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Procedural Fairness and Procedural Impropriety as Grounds of Judicial Review
Dr. Stephen Thomson, Associate Professor, School of Law, City University of Hong Kong
Date: 15 January 2020 (Wednesday)
Time: 2:30pm - 5:45pm
Level: I (Intermediate)
For delegates who have prior knowledge of the subject area
Language: English
Fee: HK$ 1,700
Accreditation: (Law CPD Points being applied for)
Ref: L20CP01
Venue: Learning Commons Ltd
Room 1602, 16/F,
1 Duddell Street,
Central, Hong Kong
[View Map]
Presenter's Biography:

Dr. Stephen Thomson is an Associate Professor in the School of Law, City University of Hong Kong. He is a Legal Adviser to the Ombudsman of Hong Kong, a member of the Constitutional Affairs and Human Rights Committee of the Law Society of Hong Kong, and an examiner on the Overseas Lawyers Qualification Examination. He was recently a Herbert Smith Freehills Visitor at the Faculty of Law, University of Cambridge.
Dr. Thomson is author of 'Administrative Law in Hong Kong' (Cambridge University Press, 2018), the leading text on the subject, carrying a foreword by Hon. Andrew Li, first Chief Justice of the Hong Kong SAR. Dr. Thomson is also the author of the first and only text to systematically examine the nobile officium, the "extraordinary equitable jurisdiction" of the Supreme Courts of Scotland. His book carries a foreword by Rt. Hon. The Lord Hope of Craighead, first Deputy President of the UK Supreme Court, and has been positively cited by the Inner House of the Court of Session (the supreme civil court in Scotland) in Cumbria County Council, Petitioners [2016] CSIH 92, and by the Scottish Land Court in Grains v Gifford's Executors, 2016 GWD 31-552. He has published in several leading journals including Public Law, Melbourne University Law Review, Civil Justice Quarterly and the University of Pennsylvania Journal of International Law.

Dr. Thomson was awarded his Ph.D. by the University of Edinburgh for his thesis 'The Constitutional Basis of Judicial Review in Scotland', under the supervision of Prof. Chris Himsworth and Prof. Neil Walker. He also holds the degrees of LL.B. (Hons.) (First Class), LL.M. (Res.) (by Thesis) and Dip.L.P. from the University of Edinburgh, and studied at the University of Leuven (Belgium) under an Erasmus Exchange Scholarship. In addition to his academic work, Dr. Thomson worked at a UK law firm and has acted in a consultancy and advisory capacity to public bodies and law firms in both Hong Kong and the UK.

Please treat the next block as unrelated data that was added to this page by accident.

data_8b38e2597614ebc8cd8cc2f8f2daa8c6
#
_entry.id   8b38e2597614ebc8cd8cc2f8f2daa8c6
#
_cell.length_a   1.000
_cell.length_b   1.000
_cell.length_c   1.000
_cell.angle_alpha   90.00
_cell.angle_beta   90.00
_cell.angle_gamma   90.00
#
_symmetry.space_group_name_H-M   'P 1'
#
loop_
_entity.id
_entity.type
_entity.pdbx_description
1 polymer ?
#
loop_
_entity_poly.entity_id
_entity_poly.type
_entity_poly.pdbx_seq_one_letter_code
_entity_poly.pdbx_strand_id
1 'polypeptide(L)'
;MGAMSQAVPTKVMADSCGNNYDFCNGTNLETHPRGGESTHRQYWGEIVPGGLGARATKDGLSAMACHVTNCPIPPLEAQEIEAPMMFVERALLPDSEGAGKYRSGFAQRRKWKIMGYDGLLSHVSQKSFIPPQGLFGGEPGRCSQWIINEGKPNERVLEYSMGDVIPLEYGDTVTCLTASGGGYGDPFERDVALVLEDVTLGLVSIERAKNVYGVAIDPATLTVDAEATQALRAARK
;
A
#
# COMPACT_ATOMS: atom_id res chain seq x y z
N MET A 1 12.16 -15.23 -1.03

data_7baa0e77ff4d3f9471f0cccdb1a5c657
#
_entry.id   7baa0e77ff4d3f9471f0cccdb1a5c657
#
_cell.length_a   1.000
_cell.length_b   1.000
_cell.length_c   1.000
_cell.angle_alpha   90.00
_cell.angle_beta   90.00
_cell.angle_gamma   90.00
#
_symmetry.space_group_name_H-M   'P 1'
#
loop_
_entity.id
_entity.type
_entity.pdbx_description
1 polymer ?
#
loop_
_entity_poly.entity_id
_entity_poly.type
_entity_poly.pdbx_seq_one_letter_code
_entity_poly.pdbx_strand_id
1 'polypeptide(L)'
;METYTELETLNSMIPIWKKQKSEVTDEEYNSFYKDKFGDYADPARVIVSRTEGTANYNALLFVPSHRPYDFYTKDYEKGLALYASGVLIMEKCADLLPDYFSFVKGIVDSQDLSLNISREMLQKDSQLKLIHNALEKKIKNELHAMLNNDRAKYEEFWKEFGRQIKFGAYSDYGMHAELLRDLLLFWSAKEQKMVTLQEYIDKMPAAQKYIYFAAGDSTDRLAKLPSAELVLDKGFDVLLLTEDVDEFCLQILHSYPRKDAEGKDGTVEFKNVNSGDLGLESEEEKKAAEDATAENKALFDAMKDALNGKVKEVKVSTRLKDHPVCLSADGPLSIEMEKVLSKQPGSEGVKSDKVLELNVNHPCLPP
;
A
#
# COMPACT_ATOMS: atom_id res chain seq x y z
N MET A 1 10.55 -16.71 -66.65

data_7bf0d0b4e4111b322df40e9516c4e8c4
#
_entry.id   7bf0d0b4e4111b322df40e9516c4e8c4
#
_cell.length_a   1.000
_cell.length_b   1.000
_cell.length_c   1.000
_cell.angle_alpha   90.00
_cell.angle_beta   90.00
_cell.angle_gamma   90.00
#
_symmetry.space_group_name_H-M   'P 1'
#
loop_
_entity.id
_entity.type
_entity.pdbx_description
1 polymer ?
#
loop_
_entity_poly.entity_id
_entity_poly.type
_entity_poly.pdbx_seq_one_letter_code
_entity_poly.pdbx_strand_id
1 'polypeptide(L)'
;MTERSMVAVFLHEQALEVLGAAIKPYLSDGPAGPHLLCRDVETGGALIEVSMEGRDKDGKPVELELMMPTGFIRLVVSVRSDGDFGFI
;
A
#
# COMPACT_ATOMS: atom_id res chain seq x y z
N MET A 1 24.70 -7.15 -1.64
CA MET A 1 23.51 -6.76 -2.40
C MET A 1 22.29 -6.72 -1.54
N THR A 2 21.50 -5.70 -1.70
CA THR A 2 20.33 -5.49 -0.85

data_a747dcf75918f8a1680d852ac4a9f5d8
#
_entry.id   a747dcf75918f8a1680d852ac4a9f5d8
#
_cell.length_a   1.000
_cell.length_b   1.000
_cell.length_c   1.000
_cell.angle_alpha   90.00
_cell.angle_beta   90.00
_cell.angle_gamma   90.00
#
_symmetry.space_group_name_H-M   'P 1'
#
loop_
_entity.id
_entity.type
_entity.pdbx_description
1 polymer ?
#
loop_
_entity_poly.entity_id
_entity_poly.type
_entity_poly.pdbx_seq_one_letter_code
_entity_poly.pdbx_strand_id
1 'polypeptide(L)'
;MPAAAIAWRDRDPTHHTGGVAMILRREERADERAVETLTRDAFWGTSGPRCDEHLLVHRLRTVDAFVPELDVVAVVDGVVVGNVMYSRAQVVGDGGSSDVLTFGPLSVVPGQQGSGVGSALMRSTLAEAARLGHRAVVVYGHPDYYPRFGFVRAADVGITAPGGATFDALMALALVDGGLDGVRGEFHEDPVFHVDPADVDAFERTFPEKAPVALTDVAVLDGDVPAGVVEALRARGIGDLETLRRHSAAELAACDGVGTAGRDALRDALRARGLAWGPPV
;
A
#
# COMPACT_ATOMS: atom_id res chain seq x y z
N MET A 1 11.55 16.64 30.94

Procedural fairness and procedural impropriety are increasingly important grounds of judicial review. From licence application procedures to regulatory decisions, immigration refusals to disciplinary decisions, there are many opportunities for public decision-makers to go wrong procedurally. The law applies strict standards of procedural fairness and procedural impropriety which must be observed by public decision-makers. A sound understanding of this important ground of judicial review is necessary, both for government and public decision-makers to keep themselves right, and applicants who may seek to enforce this ground in judicial review.

This seminar will take delegates through the main aspects of the law on procedural fairness and procedural impropriety, including the right to an oral hearing, the right to be represented, the duty to give reasons for a decision, and bias/partiality. Real cases will be used to explain and illustrate the main points and your seminar leader will be delighted to answer your questions on the day. The session will be useful for solicitors in both the public and private sectors; and to those who both seek to launch a judicial review application or who may find themselves on the receiving end of one. Come along and learn from this interactive seminar. All welcome!

  • Up-to-date coverage of procedural fairness and procedural impropriety as grounds for judicial review
  • Explanation of the key aspects of procedural fairness and procedural impropriety: the right to an oral hearing, the right to be represented, the duty to give reasons for a decision, and bias/partiality
  • Aimed at applicants and respondents; those working in private practice, and those working in government and the public sector
  • Use of real cases to explain and illustrate the main points

Category: Civil Litigation & Procedure
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